This is probably the most important question. For a lot of pastors, it comes down to a desire to see gospel ministry carried on into the next generation and beyond the borders of their own influence. This, alone, is enough. It is biblical. The apostle Paul trained up leaders everywhere he went, because the growth of the gospel through the work of others was an integral element to his own view of church ministry. For me (and the amazing pastoral team I am a part of), the question becomes one of my own commitments to training, as a pastor, rather than outsourcing it to seminaries or other training programs. Put differently, where is my urgency?

Four convictions on the present state of training in the modern church

  • Wicked men have already beaten us to the punch. Very simply, false teachers have no problem training their followers to lead people astray. This reality is clear according to 2 Timothy 3:1-9. People will be trained for ministry no matter what we do. So, we ought to offer an alternative to the false teachers.
  • Weak people already rule the world. Because of the proliferation of false teachers, there is an abundance of people who have no grasp of the gospel both outside and even inside the church. This is probably most apparent in mainline churches. They are filled with wonderful, moral people who want good things. But they can, at times, also end up being little more than social activism organizations. The reality of the gospel has no effect on some of them. They don’t recognize the gospel. And ultimately, those kind of churches end up doing away with God’s Word altogether.
  • Strong-willed men are already leading the way. By “strong-willed,” I mean consciously and purposefully untrained people. In our country today, more than ever, we have people entering full-time ministry with absolutely no formal training. And while I think there is nothing magical about “formal” training in the sense of a seminary degree, this trend often implies to the impressionable among us that training is unnecessary. Combined with a growing anti-intellectualism, this degradation of training—whether by formal education or field experience—is becoming incredibly dangerous. Handling God’s Word in a church ministry context is something that requires some skill, skill that is conveyed through training. Again, the issue is not credentials. The issue is whether or not people entering ministry believe that handling God’s Word well is important.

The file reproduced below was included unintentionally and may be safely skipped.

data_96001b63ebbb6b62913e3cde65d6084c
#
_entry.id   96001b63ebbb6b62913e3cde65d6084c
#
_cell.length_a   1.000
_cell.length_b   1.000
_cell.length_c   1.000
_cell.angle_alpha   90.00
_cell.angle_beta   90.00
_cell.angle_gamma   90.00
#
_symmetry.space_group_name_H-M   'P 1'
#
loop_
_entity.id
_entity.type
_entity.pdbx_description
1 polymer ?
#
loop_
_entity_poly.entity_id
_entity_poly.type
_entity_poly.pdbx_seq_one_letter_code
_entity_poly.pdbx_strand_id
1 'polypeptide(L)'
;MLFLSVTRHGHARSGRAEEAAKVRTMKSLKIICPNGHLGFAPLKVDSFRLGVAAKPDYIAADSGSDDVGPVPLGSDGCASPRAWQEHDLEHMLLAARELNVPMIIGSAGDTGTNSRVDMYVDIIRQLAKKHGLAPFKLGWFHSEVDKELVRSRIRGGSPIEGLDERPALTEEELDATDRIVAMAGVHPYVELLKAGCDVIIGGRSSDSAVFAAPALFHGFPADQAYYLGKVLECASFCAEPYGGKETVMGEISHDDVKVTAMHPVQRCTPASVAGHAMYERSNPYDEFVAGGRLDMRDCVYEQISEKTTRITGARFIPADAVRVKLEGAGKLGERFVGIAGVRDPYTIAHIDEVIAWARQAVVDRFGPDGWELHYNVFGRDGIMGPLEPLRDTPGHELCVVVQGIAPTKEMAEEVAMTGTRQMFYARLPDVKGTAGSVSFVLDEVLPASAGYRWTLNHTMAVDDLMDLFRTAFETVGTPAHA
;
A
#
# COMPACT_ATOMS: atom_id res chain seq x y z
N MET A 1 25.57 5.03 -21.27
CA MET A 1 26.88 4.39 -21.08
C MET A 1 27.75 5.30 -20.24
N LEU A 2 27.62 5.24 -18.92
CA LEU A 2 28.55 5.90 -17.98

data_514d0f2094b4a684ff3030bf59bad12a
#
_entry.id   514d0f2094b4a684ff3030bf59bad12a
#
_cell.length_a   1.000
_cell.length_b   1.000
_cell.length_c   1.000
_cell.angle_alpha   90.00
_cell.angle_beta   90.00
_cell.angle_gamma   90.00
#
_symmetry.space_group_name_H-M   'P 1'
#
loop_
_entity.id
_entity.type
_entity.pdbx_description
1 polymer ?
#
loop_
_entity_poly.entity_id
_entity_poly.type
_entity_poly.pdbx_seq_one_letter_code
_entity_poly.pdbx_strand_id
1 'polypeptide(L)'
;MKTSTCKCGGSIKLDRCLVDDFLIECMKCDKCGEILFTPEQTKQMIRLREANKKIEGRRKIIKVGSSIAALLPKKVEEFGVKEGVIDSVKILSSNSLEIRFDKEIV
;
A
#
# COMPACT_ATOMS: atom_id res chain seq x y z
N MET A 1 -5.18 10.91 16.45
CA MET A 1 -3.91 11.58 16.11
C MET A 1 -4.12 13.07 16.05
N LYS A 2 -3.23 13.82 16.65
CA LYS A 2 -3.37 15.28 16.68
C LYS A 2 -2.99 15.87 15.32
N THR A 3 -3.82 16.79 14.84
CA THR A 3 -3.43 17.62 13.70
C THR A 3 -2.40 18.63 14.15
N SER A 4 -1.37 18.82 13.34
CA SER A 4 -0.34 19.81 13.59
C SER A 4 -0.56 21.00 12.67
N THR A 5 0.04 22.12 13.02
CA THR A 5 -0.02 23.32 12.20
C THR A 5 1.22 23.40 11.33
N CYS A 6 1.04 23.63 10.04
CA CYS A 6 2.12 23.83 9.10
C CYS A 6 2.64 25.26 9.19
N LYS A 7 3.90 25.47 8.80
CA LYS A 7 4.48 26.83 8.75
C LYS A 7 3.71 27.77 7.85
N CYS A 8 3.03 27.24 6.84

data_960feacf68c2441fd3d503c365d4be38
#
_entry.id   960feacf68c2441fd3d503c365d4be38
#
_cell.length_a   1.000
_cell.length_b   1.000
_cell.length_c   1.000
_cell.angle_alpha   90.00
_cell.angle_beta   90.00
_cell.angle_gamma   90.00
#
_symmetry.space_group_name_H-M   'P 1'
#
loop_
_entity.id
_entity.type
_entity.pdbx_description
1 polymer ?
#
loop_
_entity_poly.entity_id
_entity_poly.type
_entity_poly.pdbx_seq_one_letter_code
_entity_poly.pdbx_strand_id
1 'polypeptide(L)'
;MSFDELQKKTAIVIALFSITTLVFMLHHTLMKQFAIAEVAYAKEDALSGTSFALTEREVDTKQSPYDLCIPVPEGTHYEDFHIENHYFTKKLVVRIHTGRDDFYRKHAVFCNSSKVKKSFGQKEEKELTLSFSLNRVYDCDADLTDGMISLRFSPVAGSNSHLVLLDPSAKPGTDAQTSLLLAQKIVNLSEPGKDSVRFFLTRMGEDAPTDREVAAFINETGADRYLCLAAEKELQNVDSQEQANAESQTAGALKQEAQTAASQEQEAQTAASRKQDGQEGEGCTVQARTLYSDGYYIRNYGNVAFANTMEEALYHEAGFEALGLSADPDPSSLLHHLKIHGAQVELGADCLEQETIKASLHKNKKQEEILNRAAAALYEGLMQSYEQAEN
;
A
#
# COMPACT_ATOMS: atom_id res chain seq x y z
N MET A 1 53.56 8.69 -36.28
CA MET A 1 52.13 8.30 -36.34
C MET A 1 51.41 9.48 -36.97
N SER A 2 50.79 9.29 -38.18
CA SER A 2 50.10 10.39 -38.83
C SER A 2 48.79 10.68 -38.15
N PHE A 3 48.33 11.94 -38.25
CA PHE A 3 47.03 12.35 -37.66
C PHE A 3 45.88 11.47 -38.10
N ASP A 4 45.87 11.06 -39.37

• Well-meaning men have lost their way. This is probably most evident in the way our own churches tend to hire ministers. Typically, pastors think about hiring additional staff for two reasons: (1) to take some less desirable facet of ministry off their own plate; or (2) to fill in gaps in the ministry coverage of the church. In other words, training takes place to address perceived deficiencies in the current ministry. But neither of these is Jesus’ reason for training up apprentices in Matthew 9. He gathers his disciples in order to create ministry. He, very simply, trains them and sends them out to find new ministry opportunities.

Training methods

  • Residential Training
  • Online Training

Areas of training in Christian realm

  • Decision-making and the Christian Leader: Demonstrating grace is part of the Christian faith but what happens when that impedes important decisions.
  • Introverted and Extroverted Leadership: Every leader is different! Do you know which category you fall into?
  • Listening Like Christ: Leaders need to fine-tune their active listening skills in order to prescribe a solution accurately.
  • Servant Leaders: Teach your team how to serve and love one another like past servant leaders.
  • When Tragedy Strikes a Congregation: From natural disasters to family tragedies, they do occur. Does your staff now how to minister to the congregation during times of grief.
  • Communicating Effectively with Your Ministry Team: You like to email but he prefers Skype. How should leaders communicate?
  • Starting a New Ministry (or Reviving an Old One): How do you start a church in the current culture? Can you revive a dying ministry?
  • Establishing a Church Web Presence: Everyone is one the web but should they be? Find out the best way to establish a web presence for your ministry.
  • Recruiting, Training and Managing Volunteers: Learn how to attract and grow those crucial volunteers
  • Witnessing in the 21st Century: Leaders may need a brush up sharing their faith. Present new ideas for witnessing to others.